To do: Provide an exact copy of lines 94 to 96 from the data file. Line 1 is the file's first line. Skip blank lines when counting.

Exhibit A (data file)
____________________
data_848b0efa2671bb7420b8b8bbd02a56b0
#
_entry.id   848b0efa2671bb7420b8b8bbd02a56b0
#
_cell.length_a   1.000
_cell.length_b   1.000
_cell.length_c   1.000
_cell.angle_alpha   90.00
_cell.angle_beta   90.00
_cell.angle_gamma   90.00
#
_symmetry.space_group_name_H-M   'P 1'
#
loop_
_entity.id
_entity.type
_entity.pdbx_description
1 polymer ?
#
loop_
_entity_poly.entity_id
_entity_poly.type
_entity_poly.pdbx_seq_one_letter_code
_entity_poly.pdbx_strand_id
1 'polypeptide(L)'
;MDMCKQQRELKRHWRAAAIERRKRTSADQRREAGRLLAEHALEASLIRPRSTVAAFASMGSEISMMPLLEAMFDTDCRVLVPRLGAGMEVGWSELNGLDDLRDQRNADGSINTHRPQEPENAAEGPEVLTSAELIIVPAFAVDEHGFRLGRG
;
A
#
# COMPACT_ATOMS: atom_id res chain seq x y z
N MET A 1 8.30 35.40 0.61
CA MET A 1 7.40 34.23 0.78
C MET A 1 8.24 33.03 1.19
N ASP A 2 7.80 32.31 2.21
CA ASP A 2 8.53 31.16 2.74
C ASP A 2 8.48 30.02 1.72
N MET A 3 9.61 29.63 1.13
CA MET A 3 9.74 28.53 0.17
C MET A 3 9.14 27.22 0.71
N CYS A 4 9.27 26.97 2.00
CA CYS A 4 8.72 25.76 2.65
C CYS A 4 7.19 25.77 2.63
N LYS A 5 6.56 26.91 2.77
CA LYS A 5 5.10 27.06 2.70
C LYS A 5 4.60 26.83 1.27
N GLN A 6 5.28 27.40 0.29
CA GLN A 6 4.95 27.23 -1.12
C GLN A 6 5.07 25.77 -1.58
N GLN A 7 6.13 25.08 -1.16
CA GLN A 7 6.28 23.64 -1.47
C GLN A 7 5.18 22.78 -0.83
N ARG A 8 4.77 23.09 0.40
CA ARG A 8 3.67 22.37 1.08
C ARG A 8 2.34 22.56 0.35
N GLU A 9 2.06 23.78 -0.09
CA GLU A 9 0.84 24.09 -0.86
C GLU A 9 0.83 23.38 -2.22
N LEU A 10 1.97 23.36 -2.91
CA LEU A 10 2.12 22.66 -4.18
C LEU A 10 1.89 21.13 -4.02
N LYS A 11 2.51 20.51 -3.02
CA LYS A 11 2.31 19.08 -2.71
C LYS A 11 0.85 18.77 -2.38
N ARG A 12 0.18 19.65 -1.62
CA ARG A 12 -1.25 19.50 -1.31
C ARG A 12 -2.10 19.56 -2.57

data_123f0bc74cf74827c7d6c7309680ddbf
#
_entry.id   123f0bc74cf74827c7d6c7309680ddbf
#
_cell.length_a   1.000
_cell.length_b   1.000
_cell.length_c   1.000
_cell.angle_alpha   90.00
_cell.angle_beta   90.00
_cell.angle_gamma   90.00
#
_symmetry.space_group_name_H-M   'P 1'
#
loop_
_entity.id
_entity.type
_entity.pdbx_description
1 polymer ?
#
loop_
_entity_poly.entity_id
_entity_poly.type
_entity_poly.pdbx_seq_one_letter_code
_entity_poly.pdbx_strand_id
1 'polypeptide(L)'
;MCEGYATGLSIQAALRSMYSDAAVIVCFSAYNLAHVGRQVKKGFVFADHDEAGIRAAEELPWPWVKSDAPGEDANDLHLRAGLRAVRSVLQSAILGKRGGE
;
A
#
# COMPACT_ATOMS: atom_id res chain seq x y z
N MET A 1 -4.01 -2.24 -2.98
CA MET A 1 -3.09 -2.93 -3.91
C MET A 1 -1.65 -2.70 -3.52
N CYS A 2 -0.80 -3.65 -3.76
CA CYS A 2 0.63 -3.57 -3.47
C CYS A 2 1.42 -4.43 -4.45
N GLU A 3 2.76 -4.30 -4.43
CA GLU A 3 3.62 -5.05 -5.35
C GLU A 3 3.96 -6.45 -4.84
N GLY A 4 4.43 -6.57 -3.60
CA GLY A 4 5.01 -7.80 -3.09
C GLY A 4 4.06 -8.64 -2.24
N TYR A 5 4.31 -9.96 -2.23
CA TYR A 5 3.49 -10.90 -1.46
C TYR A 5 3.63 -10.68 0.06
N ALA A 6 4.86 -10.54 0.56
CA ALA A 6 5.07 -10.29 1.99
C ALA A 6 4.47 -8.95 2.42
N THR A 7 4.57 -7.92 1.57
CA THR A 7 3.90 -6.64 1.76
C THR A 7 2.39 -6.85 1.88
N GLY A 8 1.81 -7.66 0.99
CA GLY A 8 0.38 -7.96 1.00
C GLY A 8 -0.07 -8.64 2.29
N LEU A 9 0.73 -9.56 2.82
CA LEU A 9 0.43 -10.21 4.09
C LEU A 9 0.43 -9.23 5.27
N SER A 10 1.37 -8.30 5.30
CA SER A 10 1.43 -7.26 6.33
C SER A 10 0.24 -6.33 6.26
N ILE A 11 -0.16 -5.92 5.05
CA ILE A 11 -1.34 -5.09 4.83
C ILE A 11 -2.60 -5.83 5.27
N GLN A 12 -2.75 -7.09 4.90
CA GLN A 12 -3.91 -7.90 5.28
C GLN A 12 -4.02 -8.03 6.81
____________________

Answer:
A
#
# COMPACT_ATOMS: atom_id res chain seq x y z